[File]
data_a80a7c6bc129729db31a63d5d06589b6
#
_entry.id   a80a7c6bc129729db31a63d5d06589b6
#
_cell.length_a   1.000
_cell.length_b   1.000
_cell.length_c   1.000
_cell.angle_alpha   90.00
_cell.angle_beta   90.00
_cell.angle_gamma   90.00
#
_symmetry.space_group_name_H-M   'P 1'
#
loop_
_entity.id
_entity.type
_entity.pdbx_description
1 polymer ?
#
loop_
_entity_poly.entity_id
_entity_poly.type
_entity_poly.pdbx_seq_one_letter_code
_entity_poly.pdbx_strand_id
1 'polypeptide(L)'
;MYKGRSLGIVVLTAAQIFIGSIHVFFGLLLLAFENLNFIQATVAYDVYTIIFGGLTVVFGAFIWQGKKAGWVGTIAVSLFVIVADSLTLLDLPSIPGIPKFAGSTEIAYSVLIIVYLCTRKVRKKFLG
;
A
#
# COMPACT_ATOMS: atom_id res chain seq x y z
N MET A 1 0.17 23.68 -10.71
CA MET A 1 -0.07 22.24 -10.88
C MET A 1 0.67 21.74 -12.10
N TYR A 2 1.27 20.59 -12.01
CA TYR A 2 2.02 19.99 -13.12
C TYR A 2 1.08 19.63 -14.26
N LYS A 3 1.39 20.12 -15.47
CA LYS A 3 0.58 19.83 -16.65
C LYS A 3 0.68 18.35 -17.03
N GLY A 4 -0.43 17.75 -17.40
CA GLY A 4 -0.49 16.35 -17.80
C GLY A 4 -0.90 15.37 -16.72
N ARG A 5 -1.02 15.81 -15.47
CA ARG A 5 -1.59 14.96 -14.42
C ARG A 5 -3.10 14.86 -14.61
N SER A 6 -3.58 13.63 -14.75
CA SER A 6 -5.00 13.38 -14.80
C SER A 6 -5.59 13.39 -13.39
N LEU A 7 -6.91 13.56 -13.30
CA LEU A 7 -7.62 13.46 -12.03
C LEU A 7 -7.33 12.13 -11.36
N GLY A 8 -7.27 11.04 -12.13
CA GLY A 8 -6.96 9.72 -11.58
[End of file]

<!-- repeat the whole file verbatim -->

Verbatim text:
data_a80a7c6bc129729db31a63d5d06589b6
#
_entry.id   a80a7c6bc129729db31a63d5d06589b6
#
_cell.length_a   1.000
_cell.length_b   1.000
_cell.length_c   1.000
_cell.angle_alpha   90.00
_cell.angle_beta   90.00
_cell.angle_gamma   90.00
#
_symmetry.space_group_name_H-M   'P 1'
#
loop_
_entity.id
_entity.type
_entity.pdbx_description
1 polymer ?
#
loop_
_entity_poly.entity_id
_entity_poly.type
_entity_poly.pdbx_seq_one_letter_code
_entity_poly.pdbx_strand_id
1 'polypeptide(L)'
;MYKGRSLGIVVLTAAQIFIGSIHVFFGLLLLAFENLNFIQATVAYDVYTIIFGGLTVVFGAFIWQGKKAGWVGTIAVSLFVIVADSLTLLDLPSIPGIPKFAGSTEIAYSVLIIVYLCTRKVRKKFLG
;
A
#
# COMPACT_ATOMS: atom_id res chain seq x y z
N MET A 1 0.17 23.68 -10.71
CA MET A 1 -0.07 22.24 -10.88
C MET A 1 0.67 21.74 -12.10
N TYR A 2 1.27 20.59 -12.01
CA TYR A 2 2.02 19.99 -13.12
C TYR A 2 1.08 19.63 -14.26
N LYS A 3 1.39 20.12 -15.47
CA LYS A 3 0.58 19.83 -16.65
C LYS A 3 0.68 18.35 -17.03
N GLY A 4 -0.43 17.75 -17.40
CA GLY A 4 -0.49 16.35 -17.80
C GLY A 4 -0.90 15.37 -16.72
N ARG A 5 -1.02 15.81 -15.47
CA ARG A 5 -1.59 14.96 -14.42
C ARG A 5 -3.10 14.86 -14.61
N SER A 6 -3.58 13.63 -14.75
CA SER A 6 -5.00 13.38 -14.80
C SER A 6 -5.59 13.39 -13.39
N LEU A 7 -6.91 13.56 -13.30
CA LEU A 7 -7.62 13.46 -12.03
C LEU A 7 -7.33 12.13 -11.36
N GLY A 8 -7.27 11.04 -12.13
CA GLY A 8 -6.96 9.72 -11.58